Dark, leafy greens, such as spinach, are beneficial for skin, hair, and bone health. They also provide protein, iron, vitamins, and minerals.
The possible health benefits of consuming spinach include improving blood glucose control in people with diabetes, lowering the risk of cancer, and improving bone health. Additionally, this vegetable provides minerals and vitamins that can confer a range of benefits.
Fast facts on spinach include:
100-gram (g) servingof spinach contains 28.1 milligrams (mg) of vitamin C, 34%of a person’s daily recommended amount.
- Spinach also contains iron, potassium, vitamin E, and magnesium.
- Different cooking methods can change the nutritional content of spinach.
This article explores the nutrition contained in spinach, how it can benefit the body, and a range of flavorsome ways to include it in the diet.
One cup of raw spinach
- 7 calories
- 0.86 g of protein
- 29.7 mg of calcium
- 0.81 g of iron
- 24 mg of magnesium
- 167 mg of potassium
- 141 micrograms (mcg) of vitamin A
- 58 mcg of folate
Spinach also contains vitamin K, fiber, phosphorus, and thiamine. Most of the calories in this vegetable come from protein and carbohydrates.
Spinach is a nutritious and plant-based source of iron, a mineral
A person can increase their body’s iron absorption from plant-based products by consuming them alongside foods rich in vitamin C.
However, the body absorbs this less easily than dairy sources of calcium. Spinach also has a
One cup of spinach contains
Spinach contains many important plant compounds, including:
These can play important roles in the body, from maintaining
Spinach contains many vitamins, minerals, and compounds that may have various health benefits.
Spinach contains an antioxidant known as alpha-lipoic acid, which
Spinach and other green vegetables contain chlorophyll, a pigment that gives plants their green color.
Eating a diet rich in fruits and vegetables may help
Antioxidants, such as vitamin C, vitamin E, and beta carotene, may all assist lung function, and spinach contains all three.
Lowering blood pressure
Due to its high potassium content, spinach
Potassium can help reduce the effects of sodium in the body. Additionally, a low potassium intake might be as potent a risk factor for developing high blood pressure as a high sodium intake.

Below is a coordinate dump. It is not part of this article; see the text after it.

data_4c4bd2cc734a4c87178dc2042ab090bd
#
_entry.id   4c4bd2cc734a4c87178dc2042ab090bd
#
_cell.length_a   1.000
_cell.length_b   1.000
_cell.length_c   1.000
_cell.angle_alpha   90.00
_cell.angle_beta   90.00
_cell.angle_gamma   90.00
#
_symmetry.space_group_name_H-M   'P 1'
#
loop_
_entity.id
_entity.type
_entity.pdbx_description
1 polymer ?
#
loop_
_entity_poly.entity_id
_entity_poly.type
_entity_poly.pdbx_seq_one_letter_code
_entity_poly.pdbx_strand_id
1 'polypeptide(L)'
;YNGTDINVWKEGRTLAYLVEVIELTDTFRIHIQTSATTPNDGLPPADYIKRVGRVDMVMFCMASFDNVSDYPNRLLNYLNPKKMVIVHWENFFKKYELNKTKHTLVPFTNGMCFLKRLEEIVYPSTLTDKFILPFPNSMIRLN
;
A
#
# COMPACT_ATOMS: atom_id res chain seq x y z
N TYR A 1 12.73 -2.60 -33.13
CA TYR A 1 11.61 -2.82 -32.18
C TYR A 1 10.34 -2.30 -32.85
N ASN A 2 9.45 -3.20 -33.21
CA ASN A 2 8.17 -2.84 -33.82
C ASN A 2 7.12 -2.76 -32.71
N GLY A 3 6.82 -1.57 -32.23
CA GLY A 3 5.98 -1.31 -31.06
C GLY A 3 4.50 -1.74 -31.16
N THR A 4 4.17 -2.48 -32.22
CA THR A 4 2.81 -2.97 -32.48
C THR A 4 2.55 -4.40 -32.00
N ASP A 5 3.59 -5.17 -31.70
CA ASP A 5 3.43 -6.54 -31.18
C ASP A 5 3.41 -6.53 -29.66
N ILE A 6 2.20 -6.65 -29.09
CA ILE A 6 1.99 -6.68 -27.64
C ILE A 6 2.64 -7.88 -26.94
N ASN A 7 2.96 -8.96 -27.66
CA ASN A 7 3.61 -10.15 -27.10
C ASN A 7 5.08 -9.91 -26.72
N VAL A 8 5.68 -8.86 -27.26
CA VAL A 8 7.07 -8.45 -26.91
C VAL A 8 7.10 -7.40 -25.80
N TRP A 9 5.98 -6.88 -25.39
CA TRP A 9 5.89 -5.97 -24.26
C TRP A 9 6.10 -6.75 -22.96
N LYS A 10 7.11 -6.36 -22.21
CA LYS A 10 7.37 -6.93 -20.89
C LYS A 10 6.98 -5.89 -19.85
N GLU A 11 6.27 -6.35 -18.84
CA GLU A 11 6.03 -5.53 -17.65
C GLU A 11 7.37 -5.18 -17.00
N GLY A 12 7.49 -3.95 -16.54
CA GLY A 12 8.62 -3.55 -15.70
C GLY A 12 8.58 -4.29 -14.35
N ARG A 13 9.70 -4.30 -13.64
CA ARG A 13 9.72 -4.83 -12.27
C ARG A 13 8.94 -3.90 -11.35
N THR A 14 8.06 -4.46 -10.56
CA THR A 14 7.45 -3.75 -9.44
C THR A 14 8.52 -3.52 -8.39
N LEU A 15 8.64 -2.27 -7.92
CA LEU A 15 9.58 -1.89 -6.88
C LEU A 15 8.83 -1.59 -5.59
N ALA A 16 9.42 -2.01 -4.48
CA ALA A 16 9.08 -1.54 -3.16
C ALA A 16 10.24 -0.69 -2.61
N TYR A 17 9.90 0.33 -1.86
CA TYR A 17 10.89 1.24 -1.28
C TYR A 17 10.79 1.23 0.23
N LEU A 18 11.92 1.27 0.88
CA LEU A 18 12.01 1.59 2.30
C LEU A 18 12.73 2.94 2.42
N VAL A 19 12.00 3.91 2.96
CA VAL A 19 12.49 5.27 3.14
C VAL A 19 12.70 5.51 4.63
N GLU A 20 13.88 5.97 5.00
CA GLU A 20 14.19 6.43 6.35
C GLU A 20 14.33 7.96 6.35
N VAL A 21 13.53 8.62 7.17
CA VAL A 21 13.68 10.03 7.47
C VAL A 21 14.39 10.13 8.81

Scientists have found a link between low intakes of vitamin K and a higher risk of bone fracture.
Adequate vitamin K consumption is important for good health. It acts as a modifier of bone matrix proteins, improves calcium absorption, and
Promotes digestive regularity
Spinach is high in fiber and water, both of which help prevent constipation and promote a healthy digestive tract.
Healthy skin and hair
Spinach features large quantities of vitamin A, which moderates oil production in the skin pores and hair follicles to moisturize the skin and hair. A buildup of this oil can lead to acne. Vitamin A is also necessary for the growth of all bodily tissues, including skin and hair.
Spinach is typically safe to consume as part of a well-rounded, nutritious diet. However, some people may benefit from limiting their intake of this vegetable.
Spinach is also rich in dietary oxalate. Consuming large amounts of oxalate in the diet can
Additionally, if someone is taking blood-thinners, such as warfarin, it is important that they do not suddenly begin to change the amount of food they eat containing vitamin K, such as spinach. These rapid dietary changes can interfere with these medications.
Spinach is also high in potassium. In high concentrations, this substance can cause harmful effects to those with reduced kidney function.
Spinach is rich in iron, vitamin C and E, potassium, and magnesium. As part of a nutritious diet, it can help support immune function, aid the digestive system, may even have anticancer properties.
However, certain individuals may need to eat this vegetable in moderation.